When Duncan asks the question posed in the title he’s merely shaking his head in stupefied amazement, giving off a vibe of sad incomprehension regarding his fate. Murphy meanwhile is playing to the crowd in the bar when he finds his drink gone, trying to win them over with his silliness, probably because he has to acknowledge the theft but doesn’t want to fight over it.

But when Dave queries Who Drank My Beer While I Was In The Rear he’s more indignant than angry, as if the affront to his sense of honor is of greater importance to him than reimbursing him for the booze. He’s talking down to the other patrons without drawing their ire in the process, scolding them in such a manner that is sure to neuter their response to his harsh criticism of their actions.

On one hand this supercilious figure questioning their morality might deserve a punch in the snoot, but he makes himself seem so above that kind of confrontation – despite vowing to ”disconnect their future” – that his unusual approach surely is putting them back on their heels.

Here’s where his semi-spoken delivery fits the character so perfectly. He’s actually sticking to the melody pretty well, adding to it in fact, but his pinched slightly nasal tone reflects the piqued mindset he’s showing so well that you can practically see the look on his face just by listening, thereby giving you a visual image to make the lines even funnier.

Meanwhile his usual cohorts in the band are framing the performance nicely by keeping it a slow steady pace, sort of a slightly buzzed feel if you want to link it to the subject matter. By contrast the other versions are taking it too fast, thereby eliminating much of the implied tension in the barroom.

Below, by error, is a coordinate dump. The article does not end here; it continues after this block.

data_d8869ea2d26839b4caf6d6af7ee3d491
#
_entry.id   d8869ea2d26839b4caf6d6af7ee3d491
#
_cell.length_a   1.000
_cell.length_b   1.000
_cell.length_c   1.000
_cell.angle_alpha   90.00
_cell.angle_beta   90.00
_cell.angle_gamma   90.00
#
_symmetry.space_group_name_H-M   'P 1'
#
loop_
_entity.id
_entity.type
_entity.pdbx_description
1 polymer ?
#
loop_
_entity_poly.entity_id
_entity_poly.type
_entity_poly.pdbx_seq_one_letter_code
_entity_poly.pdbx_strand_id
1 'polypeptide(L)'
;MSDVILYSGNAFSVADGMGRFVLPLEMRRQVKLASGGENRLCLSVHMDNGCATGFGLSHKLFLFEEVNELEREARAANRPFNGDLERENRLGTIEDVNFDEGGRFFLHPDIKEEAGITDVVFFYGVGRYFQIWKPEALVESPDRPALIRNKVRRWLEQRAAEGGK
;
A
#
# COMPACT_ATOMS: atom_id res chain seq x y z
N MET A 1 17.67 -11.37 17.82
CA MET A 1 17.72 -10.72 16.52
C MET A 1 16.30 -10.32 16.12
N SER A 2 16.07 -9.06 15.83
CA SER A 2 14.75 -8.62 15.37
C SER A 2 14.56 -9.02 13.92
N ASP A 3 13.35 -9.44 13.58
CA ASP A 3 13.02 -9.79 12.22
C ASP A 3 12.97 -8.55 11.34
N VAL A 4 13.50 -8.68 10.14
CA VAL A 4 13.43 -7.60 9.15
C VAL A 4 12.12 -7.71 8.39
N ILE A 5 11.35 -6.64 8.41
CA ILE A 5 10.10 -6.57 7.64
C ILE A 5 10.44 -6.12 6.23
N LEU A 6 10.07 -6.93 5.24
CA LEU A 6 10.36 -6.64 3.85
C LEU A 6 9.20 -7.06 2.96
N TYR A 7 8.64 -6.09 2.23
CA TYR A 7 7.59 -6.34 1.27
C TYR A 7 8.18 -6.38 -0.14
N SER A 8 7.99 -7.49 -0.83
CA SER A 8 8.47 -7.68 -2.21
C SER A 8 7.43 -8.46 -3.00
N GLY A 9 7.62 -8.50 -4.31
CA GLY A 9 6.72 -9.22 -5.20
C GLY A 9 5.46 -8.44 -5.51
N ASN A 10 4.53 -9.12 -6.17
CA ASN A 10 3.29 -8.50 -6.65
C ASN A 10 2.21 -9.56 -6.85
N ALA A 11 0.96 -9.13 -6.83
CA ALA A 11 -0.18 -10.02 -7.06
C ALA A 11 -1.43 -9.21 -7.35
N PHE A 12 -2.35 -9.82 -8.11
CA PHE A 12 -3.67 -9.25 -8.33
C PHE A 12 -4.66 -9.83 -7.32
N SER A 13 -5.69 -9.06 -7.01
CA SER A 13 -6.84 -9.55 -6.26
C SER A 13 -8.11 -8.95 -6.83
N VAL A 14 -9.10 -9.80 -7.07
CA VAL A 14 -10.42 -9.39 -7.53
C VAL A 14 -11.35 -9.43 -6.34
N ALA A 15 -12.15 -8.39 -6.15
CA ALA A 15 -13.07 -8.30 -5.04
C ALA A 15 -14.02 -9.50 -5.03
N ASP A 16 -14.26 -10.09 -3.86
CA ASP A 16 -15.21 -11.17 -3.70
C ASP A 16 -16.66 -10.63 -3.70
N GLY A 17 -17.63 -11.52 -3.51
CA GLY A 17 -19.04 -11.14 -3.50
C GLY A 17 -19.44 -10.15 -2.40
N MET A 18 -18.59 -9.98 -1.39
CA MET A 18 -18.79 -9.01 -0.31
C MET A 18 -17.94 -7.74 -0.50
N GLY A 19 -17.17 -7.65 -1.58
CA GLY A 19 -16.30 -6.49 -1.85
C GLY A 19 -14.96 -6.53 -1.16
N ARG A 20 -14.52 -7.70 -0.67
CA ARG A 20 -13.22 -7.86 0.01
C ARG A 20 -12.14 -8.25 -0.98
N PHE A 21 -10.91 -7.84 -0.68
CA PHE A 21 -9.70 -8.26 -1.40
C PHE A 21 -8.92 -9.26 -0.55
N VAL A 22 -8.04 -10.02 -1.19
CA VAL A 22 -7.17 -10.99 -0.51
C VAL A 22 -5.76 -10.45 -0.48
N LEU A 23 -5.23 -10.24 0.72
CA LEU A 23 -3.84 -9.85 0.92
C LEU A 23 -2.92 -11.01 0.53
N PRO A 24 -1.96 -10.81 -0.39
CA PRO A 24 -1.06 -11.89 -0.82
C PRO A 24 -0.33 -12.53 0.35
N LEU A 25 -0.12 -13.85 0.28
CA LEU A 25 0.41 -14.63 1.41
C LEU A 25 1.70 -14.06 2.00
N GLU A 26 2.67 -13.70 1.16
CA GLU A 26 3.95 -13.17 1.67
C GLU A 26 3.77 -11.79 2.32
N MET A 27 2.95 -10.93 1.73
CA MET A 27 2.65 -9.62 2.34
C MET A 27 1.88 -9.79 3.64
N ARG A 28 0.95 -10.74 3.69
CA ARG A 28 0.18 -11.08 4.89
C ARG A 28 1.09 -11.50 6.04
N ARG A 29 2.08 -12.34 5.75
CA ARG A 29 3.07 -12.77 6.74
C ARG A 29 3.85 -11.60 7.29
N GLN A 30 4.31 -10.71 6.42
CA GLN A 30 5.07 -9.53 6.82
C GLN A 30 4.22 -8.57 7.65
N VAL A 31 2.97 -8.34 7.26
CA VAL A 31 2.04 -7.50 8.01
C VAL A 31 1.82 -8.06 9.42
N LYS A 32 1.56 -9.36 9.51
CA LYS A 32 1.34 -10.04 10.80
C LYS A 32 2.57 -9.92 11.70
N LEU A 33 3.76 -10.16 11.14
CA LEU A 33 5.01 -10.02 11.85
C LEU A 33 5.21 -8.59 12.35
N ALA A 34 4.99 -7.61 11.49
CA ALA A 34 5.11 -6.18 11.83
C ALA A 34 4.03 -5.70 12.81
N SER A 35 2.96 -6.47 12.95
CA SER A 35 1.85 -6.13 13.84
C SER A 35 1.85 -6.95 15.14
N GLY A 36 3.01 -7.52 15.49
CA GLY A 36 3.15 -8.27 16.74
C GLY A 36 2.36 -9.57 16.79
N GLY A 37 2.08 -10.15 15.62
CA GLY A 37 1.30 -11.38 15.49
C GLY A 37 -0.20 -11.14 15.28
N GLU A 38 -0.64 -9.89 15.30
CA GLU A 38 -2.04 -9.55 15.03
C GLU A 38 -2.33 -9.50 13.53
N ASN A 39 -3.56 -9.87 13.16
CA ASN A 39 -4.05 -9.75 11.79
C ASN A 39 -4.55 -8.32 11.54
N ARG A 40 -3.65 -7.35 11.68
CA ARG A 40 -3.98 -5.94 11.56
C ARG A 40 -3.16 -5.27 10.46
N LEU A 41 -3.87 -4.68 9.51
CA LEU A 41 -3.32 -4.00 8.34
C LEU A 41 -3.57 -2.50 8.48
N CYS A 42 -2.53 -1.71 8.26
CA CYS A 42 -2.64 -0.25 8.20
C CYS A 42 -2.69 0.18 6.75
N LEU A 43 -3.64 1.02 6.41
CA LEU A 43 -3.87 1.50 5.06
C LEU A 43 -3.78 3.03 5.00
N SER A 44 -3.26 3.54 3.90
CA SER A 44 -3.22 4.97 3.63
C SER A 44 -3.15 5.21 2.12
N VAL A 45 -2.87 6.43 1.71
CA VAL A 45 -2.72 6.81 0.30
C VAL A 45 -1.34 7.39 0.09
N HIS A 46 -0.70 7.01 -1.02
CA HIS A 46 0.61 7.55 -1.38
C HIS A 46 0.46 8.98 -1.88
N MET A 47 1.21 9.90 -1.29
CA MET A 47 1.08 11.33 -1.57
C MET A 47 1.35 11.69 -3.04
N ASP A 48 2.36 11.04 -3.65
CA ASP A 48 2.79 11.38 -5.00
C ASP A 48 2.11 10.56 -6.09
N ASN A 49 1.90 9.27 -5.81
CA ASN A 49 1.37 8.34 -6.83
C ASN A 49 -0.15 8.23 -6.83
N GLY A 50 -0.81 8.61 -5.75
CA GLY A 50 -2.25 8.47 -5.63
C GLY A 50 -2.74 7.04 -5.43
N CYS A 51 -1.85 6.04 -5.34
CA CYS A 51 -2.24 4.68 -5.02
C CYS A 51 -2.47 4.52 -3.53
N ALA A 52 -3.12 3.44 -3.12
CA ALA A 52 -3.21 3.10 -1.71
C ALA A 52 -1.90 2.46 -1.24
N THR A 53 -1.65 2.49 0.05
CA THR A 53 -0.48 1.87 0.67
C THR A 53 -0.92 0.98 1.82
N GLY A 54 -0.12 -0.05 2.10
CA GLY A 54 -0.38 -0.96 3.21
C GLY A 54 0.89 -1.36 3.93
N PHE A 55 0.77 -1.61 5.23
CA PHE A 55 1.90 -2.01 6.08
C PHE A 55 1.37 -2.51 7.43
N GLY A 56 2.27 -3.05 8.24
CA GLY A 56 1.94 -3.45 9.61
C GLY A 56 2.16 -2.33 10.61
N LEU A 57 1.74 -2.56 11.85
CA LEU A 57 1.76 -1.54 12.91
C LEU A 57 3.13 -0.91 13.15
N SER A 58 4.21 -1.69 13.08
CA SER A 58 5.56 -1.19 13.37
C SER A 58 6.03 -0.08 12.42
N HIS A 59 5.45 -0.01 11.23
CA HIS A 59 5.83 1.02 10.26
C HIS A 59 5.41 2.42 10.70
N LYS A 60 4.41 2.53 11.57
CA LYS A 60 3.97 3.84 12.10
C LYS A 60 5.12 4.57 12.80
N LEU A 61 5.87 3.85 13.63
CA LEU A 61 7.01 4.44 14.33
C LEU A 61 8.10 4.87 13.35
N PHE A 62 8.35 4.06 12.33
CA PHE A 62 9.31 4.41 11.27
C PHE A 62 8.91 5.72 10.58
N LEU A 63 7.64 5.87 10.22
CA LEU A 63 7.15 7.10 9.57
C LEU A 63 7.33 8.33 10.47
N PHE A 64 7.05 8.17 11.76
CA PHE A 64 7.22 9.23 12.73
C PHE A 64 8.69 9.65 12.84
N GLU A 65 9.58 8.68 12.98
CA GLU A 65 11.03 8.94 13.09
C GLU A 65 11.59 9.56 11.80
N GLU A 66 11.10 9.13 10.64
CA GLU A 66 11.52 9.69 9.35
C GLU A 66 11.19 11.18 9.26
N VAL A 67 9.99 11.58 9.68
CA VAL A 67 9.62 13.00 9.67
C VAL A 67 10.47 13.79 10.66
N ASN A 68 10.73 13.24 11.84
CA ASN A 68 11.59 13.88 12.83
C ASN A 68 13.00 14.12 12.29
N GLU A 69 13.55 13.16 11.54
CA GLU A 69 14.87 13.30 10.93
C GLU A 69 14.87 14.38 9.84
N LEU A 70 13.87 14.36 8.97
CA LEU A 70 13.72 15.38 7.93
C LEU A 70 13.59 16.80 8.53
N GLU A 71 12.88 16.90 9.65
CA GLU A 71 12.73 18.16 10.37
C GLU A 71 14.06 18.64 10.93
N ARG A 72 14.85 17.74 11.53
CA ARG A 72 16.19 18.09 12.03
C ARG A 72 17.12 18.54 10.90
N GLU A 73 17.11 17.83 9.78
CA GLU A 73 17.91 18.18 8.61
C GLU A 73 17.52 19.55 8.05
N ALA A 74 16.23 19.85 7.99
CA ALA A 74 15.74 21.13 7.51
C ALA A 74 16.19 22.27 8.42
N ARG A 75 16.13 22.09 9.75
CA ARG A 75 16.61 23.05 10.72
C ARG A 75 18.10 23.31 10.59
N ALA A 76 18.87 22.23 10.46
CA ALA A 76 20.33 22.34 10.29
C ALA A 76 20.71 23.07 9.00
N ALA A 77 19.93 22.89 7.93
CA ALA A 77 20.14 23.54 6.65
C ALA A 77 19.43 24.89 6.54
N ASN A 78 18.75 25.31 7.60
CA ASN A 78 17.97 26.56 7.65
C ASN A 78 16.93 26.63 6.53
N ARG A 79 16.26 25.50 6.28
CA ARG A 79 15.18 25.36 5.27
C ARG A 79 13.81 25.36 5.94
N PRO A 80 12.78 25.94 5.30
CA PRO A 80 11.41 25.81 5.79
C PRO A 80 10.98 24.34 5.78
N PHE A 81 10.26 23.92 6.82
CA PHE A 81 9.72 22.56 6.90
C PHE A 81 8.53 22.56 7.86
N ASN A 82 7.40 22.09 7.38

When the sax starts blasting away in a stuttering progression before handing off to a more measured brief solo, it serves to build your anticipate for the payoff. That it’s humorous is to be expected. That it’s conclusive in wrapping up the tale is nice, as not all songs think to do that for us. But as he’s resigned to losing his ten cent draft, frowning with disappointment over the low moral character of his fellow man, we actually get the complete picture of the role Bartholomew is playing. A haughty somewhat self-important figure who expects others to live up to his standards while refusing to stoop to theirs.

That’s Dave Bartholomew in real life by all accounts, but the fact that he found a way to showcase it while making him more likeable in the process – and by using somebody else’s song no less! – might be his greatest feat as an artist to date.


Point The Buzzard Out To Me
The timing and placement of this review is not coincidental… and not just because Dave was born Christmas Eve 1918 either and we planned it this way to celebrate the birth of rock’s greatest producer.

But we also purposefully had it follow Margie Day’s cover of a country hit called Midnight, which she sang well but was done in by a putrid arrangement while not reflecting her artistic persona in the least.

The point of this sequencing is to show that while cover versions are mostly an anathema to artistic expression, there ARE exceptions to every rule. It’s just the exceptions usually come when somebody who has no shortage of creative autonomy themselves are the ones doing it rather than having it forced upon them.

As Dave Bartholomew shows with Who Drank My Beer While I Was In The Rear it’s possible on occasion for an artist to completely embody a song that someone else did first as if it came from your own heart, mind and soul.

This one is so thoroughly HIM in spirit that you almost believe that its origins must either be a cruel joke or completely made up, because while it seems almost blasphemous to say, this might be the record the best personifies Dave Bartholomew the artist… at least thus far.

It’s not a birthday present or a Christmas gift to say this one is absolutely perfect in his hands.


(Visit the Artist page of Dave Bartholomew for the complete archive of his records reviewed to date)